It looks like solving our fault-tolerance problem is not that easy task after all. It is one big ongoing research (and debate!) from 1960’s where first concurrent operating systems (and distributed systems) were studied. The study of distributed computing became its branch of computer science in the late 1970s and early 1980s. The above-mentioned problem, in particular, is very well known as a “distributed consensus problem”. 

One of the most important results in distributed systems theory was published in April 1985 by Fischer, Lynch and Patterson. Their short paper Impossibility of Distributed Consensus with One Faulty Process (which won the Dijkstra award as one of the most influential papers in distributed computing) definitively placed an end to the ongoing discussion and upper bound on what it is possible to achieve with distributed processes in an asynchronous environment. Their particular result known as the FLP result settled a dispute that had been ongoing in distributed systems for the previous ten years. The problem of consensus – getting a distributed network of nodes to agree on a standard value - was known to be solvable in a contemporary setting, where nodes could proceed in simultaneous steps. The synchronous solution was resilient to faults, where nodes crash and take no further part in the computation. Synchronous models allow failures to be detected by waiting for one entire step length for a reply from a node, and presuming that it has crashed if no response is received.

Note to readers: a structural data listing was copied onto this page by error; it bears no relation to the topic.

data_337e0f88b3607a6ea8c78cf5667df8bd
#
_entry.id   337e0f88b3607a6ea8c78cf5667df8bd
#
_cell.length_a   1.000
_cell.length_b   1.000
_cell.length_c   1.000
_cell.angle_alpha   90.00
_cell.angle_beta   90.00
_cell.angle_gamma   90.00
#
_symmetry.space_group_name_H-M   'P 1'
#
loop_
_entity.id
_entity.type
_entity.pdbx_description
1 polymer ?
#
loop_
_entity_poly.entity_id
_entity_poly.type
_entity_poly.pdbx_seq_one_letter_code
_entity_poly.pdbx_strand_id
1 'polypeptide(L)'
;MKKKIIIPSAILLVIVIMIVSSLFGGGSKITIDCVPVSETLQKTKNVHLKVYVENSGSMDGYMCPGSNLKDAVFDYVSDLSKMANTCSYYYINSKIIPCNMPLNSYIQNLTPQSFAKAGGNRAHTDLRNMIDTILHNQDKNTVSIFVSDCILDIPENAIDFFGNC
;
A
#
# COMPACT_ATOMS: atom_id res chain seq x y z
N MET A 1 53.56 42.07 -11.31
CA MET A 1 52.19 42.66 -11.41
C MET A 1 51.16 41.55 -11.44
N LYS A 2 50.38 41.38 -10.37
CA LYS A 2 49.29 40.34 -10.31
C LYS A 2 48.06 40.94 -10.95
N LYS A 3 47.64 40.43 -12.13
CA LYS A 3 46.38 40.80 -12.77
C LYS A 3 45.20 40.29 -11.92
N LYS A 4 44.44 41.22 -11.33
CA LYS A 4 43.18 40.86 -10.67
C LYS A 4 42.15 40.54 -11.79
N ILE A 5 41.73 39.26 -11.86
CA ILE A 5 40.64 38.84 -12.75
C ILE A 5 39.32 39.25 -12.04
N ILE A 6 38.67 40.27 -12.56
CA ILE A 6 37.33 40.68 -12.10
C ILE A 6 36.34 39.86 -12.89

This kind of failure detection is impossible in an asynchronous setting where there are no bounds on the amount of time a node might take to complete its work and then respond with a message (significant network lag). Therefore it’s not possible to say whether a node is simply taking a long time to respond or has crashed. The FLP result shows that in an asynchronous setting - where only one node might crash - there is no distributed algorithm which solves the consensus problem.

However, we nowadays have distributed systems which work and employ different consensus algorithms. Follow up paper by Ben-Or showed that with a randomized algorithm, it was possible to solve the problem even with a constant fraction of bad nodes, albeit in exponential time. This was a fundamental result which gives some idea of how useful randomization can be for computation under an adversarial model. Early randomized algorithms for consensus like Ben-Or’s used very clever tricks, but no heavy duty mathematical machinery. More recent results, which run in polynomial time, make use of more modern tricks like the probabilistic method, expanders, extractors, samplers and connections with error-correcting codes, along with different cryptographic tricks. No completely asynchronous consensus protocol can tolerate even a single unannounced node death using a deterministic algorithm, but today we use probabilistic solutions for this problem which guarantees that as long as a majority of the nodes continues to operate, a decision will be made and the system will continue to operate. A consensus is not “impossible”; it is just “not always possible”.